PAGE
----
Getting enough sleep is key to good health, and studies have shown that insufficient sleep increases the risk of serious problems, including cardiovascular disease. Now, Harvard Medical School researchers based at Massachusetts General Hospital have discovered one way that sleep protects against atherosclerosis, the buildup of arterial plaques.
In their paper receiving advance online publication in Nature, the researchers describe the mechanism by which insufficient sleep increases production of inflammatory white blood cells known to be major contributors to atherosclerosis.
“We have discovered that sleep helps to regulate the production in the bone marrow of inflammatory cells and the health of blood vessels and that, conversely, sleep disruption breaks down control of inflammatory cell production, leading to more inflammation and more heart disease,” said Filip Swirski, HMS associate professor of radiology at Mass General and senior author of the Nature paper.
“We also have identified how a hormone in the brain known to control wakefulness controls processes in the bone marrow and protects against cardiovascular disease,” he said.
To investigate how insufficient sleep increases atherosclerosis, Swirski's team subjected mice genetically programmed to develop atherosclerosis to repeated interruptions of their sleep, similar to the experience of someone constantly waking up because of noise or discomfort.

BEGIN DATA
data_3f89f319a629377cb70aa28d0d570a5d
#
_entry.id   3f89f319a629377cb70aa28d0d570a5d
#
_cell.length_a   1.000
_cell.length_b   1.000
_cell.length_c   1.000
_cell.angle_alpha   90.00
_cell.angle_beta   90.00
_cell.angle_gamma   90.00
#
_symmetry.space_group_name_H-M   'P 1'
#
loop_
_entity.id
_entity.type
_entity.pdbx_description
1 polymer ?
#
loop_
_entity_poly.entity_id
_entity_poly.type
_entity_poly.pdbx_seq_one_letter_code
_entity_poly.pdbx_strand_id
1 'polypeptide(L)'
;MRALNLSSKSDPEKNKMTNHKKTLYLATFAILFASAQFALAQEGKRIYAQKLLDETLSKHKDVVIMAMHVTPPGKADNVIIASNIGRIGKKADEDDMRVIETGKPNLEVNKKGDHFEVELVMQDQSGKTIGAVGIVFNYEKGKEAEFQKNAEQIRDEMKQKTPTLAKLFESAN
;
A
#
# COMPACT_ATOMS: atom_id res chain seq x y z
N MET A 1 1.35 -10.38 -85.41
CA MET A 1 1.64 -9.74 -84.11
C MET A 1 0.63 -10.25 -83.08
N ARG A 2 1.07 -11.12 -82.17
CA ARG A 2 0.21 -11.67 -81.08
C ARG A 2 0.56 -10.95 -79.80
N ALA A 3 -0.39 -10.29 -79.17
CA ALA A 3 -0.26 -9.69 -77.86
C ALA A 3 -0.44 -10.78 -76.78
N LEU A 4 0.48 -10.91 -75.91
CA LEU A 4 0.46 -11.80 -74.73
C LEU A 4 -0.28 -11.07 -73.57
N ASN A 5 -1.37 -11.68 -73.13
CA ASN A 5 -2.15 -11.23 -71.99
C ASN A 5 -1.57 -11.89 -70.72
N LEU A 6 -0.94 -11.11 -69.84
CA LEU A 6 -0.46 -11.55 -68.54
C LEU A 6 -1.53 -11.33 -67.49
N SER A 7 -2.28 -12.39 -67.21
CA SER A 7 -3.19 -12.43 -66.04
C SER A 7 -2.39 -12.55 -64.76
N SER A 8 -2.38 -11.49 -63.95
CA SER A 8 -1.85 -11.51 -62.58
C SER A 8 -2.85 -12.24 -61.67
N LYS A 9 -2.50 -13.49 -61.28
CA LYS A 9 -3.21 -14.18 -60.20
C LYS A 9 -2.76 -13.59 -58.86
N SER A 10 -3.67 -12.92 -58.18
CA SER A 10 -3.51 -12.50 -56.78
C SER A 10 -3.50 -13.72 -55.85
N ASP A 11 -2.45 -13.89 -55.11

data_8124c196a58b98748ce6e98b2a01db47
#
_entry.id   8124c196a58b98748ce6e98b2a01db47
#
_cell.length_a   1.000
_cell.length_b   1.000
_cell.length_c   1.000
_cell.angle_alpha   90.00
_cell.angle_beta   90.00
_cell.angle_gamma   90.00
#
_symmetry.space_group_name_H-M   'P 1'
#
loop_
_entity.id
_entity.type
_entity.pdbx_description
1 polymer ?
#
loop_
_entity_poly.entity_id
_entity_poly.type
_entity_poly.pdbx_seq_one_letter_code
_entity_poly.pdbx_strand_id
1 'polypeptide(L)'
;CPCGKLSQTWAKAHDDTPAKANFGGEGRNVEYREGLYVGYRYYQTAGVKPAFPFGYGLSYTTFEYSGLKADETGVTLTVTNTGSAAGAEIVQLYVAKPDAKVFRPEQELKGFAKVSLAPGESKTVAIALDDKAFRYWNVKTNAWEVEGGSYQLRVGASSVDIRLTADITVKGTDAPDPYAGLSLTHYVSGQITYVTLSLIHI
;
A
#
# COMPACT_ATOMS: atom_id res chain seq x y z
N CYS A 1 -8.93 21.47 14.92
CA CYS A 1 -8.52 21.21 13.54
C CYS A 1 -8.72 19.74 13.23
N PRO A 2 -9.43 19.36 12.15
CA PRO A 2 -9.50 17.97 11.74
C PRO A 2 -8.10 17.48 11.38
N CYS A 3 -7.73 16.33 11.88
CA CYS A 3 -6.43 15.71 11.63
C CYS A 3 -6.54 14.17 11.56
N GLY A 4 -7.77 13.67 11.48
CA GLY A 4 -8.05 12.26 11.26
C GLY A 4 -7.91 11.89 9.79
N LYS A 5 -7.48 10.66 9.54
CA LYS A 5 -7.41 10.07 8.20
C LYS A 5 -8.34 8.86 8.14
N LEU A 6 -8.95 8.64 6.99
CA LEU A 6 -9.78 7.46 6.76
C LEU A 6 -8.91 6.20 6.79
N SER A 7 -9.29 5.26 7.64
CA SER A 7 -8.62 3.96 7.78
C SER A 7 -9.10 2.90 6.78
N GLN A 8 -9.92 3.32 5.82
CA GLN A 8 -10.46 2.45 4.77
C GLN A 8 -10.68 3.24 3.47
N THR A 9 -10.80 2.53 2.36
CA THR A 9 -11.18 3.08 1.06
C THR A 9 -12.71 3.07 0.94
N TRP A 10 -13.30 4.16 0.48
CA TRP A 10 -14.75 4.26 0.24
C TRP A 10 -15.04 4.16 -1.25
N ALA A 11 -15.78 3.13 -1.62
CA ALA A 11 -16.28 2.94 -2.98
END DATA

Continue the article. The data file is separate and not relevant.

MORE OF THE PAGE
While there were no changes in weight, cholesterol levels or glucose tolerance in the sleep-deprived mice, compared to animals from the same strain allowed to sleep normally, those subjected to sleep fragmentation developed larger arterial plaques and had higher levels of monocytes and neutrophils—inflammatory cells that contribute to atherosclerosis—in their blood vessels.
Further experiments revealed that the sleep-deprived mice had a nearly twofold increase in the production of stem cells in the bone marrow that give rise to white blood cells. Hypocretin, a hormone produced in the hypothalamus and known to have a role in the regulation of sleep, was found to play an unexpected role in controlling white blood cell production.
While normally produced at high levels when animals—including humans—are awake, hypocretin levels were significantly reduced in the sleep-deprived mice.
The team found that hypocretin regulates production of white blood cells through interaction with neutrophil progenitors in the bone marrow. Neutrophils, they discovered, induce monocyte production through release of a factor called CSF-1, and experiments with mice lacking the gene for hypocretin revealed that the hormone controls CSF-1 expression, monocyte production and the development of arterial plaques. In sleep-deprived animals, the drop in hypocretin led to increased CSF-1 production by neutrophils, elevated monocyte production and accelerated atherosclerosis.
“This is a direct demonstration that hypocretin is also an important inflammatory mediator,” said Swirski, who is a member of the Mass General Center for Systems Biology. “We now need to study this pathway in humans, explore additional mechanisms by which proper sleep maintains vascular health and further explore this newly identified neuro-immune axis.”